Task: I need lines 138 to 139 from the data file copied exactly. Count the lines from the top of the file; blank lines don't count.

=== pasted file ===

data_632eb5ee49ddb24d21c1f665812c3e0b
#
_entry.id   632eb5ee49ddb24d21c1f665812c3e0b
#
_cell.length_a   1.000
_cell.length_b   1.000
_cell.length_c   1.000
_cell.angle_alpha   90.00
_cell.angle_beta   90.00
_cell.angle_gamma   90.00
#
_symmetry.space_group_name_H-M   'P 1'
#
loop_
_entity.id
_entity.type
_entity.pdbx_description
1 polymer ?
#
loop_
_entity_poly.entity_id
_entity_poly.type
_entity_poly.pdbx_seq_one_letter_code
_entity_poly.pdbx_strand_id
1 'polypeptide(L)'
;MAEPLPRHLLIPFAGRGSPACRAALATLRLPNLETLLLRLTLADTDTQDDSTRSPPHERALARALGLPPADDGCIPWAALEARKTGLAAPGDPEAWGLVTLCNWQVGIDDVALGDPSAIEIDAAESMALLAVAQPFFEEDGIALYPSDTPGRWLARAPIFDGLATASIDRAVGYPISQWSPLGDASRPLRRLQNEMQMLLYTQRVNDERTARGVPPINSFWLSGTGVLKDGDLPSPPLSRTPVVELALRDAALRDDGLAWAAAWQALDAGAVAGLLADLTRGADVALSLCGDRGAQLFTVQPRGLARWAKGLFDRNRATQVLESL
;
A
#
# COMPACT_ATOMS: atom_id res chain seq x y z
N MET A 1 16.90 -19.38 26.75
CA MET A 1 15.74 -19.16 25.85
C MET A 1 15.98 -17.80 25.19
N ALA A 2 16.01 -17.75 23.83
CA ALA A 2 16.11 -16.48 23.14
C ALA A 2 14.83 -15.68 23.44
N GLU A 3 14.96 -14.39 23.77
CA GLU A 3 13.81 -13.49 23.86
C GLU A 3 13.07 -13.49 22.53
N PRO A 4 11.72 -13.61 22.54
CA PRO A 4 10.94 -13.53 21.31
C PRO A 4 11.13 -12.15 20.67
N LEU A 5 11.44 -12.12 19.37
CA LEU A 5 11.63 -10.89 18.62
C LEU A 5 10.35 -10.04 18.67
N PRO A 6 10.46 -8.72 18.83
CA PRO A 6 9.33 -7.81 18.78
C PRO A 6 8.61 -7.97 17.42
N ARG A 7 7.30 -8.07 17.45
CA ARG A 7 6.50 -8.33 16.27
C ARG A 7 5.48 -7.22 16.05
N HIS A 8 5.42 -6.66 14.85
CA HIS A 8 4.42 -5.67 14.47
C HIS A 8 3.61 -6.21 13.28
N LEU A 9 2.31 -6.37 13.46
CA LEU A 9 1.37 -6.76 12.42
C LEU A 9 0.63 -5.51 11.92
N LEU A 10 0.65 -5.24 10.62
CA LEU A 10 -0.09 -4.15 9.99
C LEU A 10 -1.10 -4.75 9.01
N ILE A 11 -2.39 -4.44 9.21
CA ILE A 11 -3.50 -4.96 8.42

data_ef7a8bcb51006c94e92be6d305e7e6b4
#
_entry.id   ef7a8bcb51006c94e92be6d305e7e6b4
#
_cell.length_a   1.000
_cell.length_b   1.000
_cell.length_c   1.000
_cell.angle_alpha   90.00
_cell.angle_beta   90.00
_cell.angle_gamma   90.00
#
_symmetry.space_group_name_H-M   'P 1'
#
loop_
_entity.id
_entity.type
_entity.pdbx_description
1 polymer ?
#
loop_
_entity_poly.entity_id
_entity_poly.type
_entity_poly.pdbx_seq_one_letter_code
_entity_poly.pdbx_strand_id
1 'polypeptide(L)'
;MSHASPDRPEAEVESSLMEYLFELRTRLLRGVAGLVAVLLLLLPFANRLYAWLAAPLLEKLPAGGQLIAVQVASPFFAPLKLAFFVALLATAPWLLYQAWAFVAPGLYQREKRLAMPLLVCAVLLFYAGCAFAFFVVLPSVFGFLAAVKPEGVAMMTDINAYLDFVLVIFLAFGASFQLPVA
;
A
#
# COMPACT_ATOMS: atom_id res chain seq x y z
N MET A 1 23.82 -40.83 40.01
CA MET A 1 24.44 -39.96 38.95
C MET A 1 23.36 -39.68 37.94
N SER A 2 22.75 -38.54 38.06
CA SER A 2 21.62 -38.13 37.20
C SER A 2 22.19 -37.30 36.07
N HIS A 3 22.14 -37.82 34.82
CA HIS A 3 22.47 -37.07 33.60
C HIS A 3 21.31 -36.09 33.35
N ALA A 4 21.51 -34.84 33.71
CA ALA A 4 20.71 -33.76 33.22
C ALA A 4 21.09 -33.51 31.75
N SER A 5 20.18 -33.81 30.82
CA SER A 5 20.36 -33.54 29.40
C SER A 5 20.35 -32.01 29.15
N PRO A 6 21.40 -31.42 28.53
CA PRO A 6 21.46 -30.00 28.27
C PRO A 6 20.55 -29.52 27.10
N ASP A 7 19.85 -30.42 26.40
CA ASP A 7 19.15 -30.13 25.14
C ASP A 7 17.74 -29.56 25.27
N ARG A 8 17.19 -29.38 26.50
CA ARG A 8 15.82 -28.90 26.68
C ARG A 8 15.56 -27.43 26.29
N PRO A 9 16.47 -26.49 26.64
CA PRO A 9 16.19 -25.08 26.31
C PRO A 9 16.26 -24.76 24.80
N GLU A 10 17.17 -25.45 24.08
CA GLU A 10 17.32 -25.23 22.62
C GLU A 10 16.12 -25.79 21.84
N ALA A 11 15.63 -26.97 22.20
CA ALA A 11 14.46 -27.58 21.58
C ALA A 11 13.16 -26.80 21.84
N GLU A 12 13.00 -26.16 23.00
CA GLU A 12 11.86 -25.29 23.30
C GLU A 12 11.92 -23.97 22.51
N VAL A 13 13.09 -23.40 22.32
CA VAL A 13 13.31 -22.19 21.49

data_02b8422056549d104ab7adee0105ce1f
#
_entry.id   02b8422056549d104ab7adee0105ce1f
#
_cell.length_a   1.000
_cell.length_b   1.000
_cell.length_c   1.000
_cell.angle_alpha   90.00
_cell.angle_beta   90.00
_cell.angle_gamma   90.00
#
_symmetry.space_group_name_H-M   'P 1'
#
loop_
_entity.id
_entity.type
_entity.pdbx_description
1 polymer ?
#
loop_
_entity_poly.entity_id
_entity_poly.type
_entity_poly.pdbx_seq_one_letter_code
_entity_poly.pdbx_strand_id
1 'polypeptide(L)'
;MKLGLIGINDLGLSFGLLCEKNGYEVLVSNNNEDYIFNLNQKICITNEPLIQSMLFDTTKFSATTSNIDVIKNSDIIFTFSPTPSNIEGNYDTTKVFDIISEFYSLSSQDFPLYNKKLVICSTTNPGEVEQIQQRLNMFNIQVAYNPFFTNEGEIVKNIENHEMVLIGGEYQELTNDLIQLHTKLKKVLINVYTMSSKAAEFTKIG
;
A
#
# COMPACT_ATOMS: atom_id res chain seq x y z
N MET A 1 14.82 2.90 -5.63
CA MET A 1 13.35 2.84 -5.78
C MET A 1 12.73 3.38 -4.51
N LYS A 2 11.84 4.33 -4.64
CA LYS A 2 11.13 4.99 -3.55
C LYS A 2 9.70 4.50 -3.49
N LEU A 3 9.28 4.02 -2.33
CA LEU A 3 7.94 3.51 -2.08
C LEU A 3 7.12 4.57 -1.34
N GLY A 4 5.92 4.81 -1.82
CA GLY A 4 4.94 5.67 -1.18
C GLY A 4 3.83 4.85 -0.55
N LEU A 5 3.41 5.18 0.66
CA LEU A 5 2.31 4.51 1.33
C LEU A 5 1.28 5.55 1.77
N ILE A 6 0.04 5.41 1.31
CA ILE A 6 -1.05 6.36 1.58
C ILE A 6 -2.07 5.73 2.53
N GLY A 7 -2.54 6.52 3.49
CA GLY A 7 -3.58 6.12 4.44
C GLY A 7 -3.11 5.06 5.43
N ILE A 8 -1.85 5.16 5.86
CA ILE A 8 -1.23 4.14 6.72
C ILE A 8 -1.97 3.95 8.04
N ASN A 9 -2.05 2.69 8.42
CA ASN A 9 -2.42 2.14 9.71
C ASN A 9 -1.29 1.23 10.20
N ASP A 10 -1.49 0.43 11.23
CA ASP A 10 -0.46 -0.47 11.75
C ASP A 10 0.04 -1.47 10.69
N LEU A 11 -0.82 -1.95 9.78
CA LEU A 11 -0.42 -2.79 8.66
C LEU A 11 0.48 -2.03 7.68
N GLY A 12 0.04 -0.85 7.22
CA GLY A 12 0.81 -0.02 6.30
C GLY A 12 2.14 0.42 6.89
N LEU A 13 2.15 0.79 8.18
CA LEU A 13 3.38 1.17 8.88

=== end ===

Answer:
_cell.angle_alpha   90.00
_cell.angle_beta   90.00